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Grief Sneak Attacks
It's just a date on the calendar, right?
It jumps out at me every time it shows up. November 4th, the date my Dad died in 2010.
This time it was coffee creamer. I like that in my cup, because I like my coffee adulterated in every way possible - sweet, creamy, and with a snazzy flavor that would make an actual coffee drinker choke. My husband had gotten something that promised to taste a lot like vanilla cannoli, and I was eager to try it, but first I had to get at the foil covering under the pouring cap. As I went to twist the cap I saw it. “Best by 04/NOV/2023.” The 4th - this year it will be thirteen years Dad is gone.
Grief sneaks up on me that way. Usually the thought of Daddy is sweet, a dear memory, something that would have made him laugh, etc. But this tapped straight into the sad part, that Dad-shaped void that never gets smaller, and never gets filled.
When my Dad died he’d been on Palliative Care for two years, and had started on Hospice about nine months earlier. Given those circumstances we had had a lot of time to get used to the idea, and know that we were going to be parted with him. The time we had was special in so many ways, and difficult in many more. We were geographically far apart, my siblings and me in the Northeast USA and my parents in Florida. I went back and forth as much as I could, keeping an eye on things and helping make sure things were in order. Mom had the big job of creating some Normal for the two of them, when things were as Not Normal as they can be.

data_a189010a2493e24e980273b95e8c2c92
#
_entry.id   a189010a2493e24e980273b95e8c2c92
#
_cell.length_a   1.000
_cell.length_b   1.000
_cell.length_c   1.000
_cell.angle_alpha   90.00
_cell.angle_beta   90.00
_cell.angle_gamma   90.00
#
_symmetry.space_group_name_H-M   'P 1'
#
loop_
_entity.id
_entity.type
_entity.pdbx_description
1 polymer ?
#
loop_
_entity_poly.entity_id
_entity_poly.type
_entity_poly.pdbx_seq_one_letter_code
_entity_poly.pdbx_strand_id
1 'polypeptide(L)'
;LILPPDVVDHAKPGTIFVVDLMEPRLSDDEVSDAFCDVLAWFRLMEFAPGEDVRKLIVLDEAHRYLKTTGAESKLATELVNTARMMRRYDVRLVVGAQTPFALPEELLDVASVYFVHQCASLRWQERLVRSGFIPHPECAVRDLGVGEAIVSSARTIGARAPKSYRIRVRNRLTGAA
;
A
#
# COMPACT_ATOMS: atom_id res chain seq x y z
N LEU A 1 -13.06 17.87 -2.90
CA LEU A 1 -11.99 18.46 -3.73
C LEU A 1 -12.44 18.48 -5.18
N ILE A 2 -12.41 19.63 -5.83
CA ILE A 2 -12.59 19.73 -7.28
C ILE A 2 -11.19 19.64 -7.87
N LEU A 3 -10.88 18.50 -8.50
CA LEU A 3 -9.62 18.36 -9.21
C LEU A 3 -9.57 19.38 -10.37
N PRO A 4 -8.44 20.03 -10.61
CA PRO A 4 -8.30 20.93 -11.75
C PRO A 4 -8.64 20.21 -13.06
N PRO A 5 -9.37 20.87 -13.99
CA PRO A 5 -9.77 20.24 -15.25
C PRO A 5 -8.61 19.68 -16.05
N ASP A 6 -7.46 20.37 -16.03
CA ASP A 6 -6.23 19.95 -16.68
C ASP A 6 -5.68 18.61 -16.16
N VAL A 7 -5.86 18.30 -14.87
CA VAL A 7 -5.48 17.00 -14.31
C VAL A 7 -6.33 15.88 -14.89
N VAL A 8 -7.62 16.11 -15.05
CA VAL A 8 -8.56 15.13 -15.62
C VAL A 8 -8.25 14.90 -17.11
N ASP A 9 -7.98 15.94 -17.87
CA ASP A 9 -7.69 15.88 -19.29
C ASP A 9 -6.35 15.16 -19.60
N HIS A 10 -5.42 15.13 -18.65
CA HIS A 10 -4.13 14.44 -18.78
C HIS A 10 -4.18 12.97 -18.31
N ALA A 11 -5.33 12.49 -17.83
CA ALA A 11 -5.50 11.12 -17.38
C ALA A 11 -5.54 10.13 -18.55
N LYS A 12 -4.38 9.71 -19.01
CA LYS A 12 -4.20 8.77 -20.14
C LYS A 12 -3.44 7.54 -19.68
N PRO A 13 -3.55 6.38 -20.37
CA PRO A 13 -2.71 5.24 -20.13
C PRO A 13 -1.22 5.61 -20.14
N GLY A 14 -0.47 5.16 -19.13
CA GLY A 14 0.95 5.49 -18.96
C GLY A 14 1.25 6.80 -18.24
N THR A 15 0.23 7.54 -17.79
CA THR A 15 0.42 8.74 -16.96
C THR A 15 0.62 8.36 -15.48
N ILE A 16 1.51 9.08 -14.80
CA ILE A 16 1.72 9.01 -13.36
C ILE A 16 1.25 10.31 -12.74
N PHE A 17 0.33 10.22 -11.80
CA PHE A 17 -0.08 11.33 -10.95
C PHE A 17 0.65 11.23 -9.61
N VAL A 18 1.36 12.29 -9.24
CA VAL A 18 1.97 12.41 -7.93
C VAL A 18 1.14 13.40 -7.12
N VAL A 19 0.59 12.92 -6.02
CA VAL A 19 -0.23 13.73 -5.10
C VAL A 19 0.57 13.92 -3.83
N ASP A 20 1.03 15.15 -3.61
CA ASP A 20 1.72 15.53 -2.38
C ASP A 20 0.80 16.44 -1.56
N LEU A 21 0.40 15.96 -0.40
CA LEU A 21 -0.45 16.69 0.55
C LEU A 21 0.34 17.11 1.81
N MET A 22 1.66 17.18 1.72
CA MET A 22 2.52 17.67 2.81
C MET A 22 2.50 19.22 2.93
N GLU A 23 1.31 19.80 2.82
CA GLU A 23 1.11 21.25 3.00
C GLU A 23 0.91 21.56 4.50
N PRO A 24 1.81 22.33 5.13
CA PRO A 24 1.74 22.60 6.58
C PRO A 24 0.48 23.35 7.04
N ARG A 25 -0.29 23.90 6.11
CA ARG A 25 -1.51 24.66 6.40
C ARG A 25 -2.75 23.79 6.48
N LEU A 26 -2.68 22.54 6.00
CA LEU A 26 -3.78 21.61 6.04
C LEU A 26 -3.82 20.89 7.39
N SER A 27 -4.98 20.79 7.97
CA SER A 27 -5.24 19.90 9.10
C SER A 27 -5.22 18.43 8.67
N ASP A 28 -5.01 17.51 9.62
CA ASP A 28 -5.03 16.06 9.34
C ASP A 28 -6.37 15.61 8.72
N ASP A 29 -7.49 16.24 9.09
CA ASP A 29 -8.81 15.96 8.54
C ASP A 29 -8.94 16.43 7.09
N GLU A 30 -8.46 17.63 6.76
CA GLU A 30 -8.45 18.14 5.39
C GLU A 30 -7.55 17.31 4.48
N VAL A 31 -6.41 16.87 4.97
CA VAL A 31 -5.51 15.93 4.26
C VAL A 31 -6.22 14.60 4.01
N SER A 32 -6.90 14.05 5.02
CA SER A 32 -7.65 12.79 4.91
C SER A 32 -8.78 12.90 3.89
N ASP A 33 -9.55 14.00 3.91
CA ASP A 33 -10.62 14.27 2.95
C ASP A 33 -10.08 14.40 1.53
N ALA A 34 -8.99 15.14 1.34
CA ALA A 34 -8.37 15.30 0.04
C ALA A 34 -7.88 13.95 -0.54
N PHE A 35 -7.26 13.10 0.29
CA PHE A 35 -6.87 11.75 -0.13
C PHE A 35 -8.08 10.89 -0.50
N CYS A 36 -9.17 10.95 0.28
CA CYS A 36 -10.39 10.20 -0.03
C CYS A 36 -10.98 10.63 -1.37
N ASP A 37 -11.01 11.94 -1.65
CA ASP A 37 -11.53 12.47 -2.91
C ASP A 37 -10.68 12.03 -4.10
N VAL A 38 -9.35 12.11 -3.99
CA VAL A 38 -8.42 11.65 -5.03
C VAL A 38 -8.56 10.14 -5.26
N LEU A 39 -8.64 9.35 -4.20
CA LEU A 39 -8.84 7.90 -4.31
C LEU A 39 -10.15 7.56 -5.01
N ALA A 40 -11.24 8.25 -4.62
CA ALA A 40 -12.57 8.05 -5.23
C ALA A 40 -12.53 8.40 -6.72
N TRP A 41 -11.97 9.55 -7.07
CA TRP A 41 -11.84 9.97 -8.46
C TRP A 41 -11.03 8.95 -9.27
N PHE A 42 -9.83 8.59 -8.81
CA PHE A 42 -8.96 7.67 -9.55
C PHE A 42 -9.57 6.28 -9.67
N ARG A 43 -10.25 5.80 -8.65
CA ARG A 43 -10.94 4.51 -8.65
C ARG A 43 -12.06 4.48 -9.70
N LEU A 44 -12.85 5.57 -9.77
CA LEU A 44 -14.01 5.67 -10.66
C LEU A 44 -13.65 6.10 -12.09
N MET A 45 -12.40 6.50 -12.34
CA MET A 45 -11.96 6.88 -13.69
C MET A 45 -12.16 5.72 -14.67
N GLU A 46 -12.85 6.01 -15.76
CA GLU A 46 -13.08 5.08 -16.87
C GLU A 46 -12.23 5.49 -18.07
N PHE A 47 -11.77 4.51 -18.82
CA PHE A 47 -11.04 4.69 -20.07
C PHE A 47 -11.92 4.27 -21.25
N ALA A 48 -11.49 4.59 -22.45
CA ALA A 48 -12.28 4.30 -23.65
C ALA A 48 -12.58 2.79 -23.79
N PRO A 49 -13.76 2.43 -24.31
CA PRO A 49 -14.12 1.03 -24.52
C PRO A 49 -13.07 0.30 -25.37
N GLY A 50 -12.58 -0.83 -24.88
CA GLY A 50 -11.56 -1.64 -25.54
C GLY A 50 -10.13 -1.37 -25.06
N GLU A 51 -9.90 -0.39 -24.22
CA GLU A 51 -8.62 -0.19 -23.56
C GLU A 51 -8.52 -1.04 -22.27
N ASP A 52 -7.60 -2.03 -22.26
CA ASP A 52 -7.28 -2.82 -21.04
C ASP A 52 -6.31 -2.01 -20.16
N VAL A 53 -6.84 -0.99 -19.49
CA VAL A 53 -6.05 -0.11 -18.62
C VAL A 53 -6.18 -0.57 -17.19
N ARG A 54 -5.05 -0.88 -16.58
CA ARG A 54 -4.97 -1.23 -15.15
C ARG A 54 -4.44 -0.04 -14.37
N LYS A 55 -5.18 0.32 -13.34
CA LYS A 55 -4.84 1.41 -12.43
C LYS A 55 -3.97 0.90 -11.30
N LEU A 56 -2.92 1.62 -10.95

I don’t think about my Dad all the time, or with pain and sadness. He pops into my head whenever I see a pelican in photos or a video, I say ‘Hi Daddy!’ because he loved seeing pelicans and the way they would sail along on the breeze just above the water and so I have kind of assigned them as his Spirit Animal. When packing up the home they shared in Florida for 15 amazing years, I saved one pelican figurine to have around, and I see it numerous times a day at the top of the stairs and just outside my study.
That’s a reminder, but I put it there so it’s not sneaky.
The grief that we don’t expect, driving by the hospital where someone we love died, hearing a song that connects us, a smell that brings back a feeling we’d forgotten a bit, washes up on the shore of our subconscious into the now. We can’t prepare for this kind of sneaky grief, but we also can’t avoid it. And we don’t have to avoid it, because this surprise of feeling also means that we loved and were loved. Grief is love looking for somewhere to land.
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